Shark Attack Australia
Researchers examine and dissect a Great White Shark that washed up on Goosewing Beach in Little Compton, Rhode Island September 1, 2012. Reuters/Scott Eisen

Fishers, swimmers, surfers and experts are facing a tough fixing on strategies on shark attacks. They are divided in their opinions as to what needs to be done to prevent people from sharks and also sharks from people.

Return of warm weather has brought back fears among beachgoers of sharing the water with sharks. A spate of shark attacks in recent years, especially in the NSW coastline, has resulted in the closing down of various beaches, renewing calls for a tougher response, reports the ABC.

Ballina Mayor David Wright has clearly voted against the use of shark nets and drum lines but has agreed on the fact that much more needs to be done to prevent shark attacks. Opposing Wright’s decision, Lennox Head-Ballina Boardriders president Don Munro, stated that nets have been used for 60 years without any fatality.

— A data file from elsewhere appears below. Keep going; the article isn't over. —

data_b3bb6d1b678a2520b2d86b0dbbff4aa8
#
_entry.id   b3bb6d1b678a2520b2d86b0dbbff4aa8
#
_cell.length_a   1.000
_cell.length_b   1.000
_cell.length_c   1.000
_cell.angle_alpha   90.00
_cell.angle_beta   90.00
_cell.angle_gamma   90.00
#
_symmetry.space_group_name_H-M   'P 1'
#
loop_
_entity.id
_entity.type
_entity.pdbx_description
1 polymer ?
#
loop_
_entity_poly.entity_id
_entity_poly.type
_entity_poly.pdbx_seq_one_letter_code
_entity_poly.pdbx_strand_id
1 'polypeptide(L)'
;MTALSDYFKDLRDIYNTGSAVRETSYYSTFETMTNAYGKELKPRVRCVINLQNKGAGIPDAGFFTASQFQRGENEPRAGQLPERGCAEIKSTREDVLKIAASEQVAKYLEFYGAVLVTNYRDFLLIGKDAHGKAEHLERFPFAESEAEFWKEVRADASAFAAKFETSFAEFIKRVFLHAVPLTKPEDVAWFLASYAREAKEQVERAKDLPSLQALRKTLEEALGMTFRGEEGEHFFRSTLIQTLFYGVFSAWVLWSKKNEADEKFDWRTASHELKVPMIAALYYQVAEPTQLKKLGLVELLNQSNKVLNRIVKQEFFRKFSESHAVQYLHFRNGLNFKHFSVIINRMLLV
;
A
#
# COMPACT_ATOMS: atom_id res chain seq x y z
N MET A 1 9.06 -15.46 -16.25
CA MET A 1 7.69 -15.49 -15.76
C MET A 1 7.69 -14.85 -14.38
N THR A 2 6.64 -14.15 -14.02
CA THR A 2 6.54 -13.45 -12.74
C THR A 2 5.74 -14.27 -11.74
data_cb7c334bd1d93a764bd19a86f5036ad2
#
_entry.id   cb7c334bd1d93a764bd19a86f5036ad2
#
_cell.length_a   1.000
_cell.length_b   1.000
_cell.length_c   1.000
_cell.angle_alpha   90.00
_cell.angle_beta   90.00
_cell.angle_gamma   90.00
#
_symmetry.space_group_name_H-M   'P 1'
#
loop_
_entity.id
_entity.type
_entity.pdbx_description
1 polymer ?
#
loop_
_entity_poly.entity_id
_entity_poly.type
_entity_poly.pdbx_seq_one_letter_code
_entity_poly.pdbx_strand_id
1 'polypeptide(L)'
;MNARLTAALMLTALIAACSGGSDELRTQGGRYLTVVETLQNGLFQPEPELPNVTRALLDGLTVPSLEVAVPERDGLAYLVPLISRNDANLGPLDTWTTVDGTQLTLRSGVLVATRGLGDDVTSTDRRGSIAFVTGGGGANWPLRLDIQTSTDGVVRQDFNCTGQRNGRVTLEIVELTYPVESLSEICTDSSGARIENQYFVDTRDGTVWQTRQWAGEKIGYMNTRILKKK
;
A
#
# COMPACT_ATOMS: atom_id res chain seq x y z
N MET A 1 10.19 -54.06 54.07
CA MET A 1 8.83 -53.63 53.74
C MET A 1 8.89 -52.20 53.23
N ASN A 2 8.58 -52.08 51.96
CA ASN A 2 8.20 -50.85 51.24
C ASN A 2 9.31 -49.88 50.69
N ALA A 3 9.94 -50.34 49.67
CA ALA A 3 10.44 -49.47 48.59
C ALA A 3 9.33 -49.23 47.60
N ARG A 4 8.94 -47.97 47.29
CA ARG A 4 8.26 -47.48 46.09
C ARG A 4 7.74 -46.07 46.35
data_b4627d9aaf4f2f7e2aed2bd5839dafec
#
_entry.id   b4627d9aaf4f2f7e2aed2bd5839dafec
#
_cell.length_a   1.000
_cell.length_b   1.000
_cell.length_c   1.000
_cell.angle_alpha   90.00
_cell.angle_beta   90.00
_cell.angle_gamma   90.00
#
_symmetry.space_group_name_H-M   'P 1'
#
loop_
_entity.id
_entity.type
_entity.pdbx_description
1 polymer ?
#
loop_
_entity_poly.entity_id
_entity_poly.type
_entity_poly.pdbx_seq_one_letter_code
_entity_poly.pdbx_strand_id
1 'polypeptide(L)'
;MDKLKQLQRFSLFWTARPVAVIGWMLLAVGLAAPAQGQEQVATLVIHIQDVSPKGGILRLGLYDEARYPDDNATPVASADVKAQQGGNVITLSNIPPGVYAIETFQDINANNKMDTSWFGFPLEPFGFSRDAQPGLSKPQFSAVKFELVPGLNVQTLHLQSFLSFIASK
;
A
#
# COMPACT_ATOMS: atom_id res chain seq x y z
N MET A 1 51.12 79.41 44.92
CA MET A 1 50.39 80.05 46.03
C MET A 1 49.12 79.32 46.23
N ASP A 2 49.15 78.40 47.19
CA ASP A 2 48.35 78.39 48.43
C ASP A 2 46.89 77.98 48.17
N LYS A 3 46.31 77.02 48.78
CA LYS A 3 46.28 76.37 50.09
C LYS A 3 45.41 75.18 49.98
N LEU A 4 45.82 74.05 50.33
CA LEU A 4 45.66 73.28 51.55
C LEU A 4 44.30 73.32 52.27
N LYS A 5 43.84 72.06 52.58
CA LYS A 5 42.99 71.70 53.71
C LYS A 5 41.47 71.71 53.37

A recent attack at Sharpes Beach on Oct. 11, north of Ballina has made Fisheries Minister Niall Blair change his stance. He has announced a local shark net rollout saying that human life is more important than marine life. He is taking approval from the Federal Government “to install nets on the north coast of New South Wales.”

However, NSW chief shark scientist Dr. Vic Peddermors has warned that nets pose immense threat to protected wildlife. Bycatch is the biggest downside of shark nets, he has warned. Turtles, dugongs and harmless shark species are often caught up in these nets and they die there.

Peddermors is all in favour of animal-friendly shark attack solutions to protect humans. He is testing electronic technologies, sonar technologies and every other technology possible to protect the sharks and at the same time keep humans and the predators apart.

“The new technologies include drones, aerial surveillance, the VR4G listening stations that detect the tagged sharks when they are in a 500 metre radius,” he said.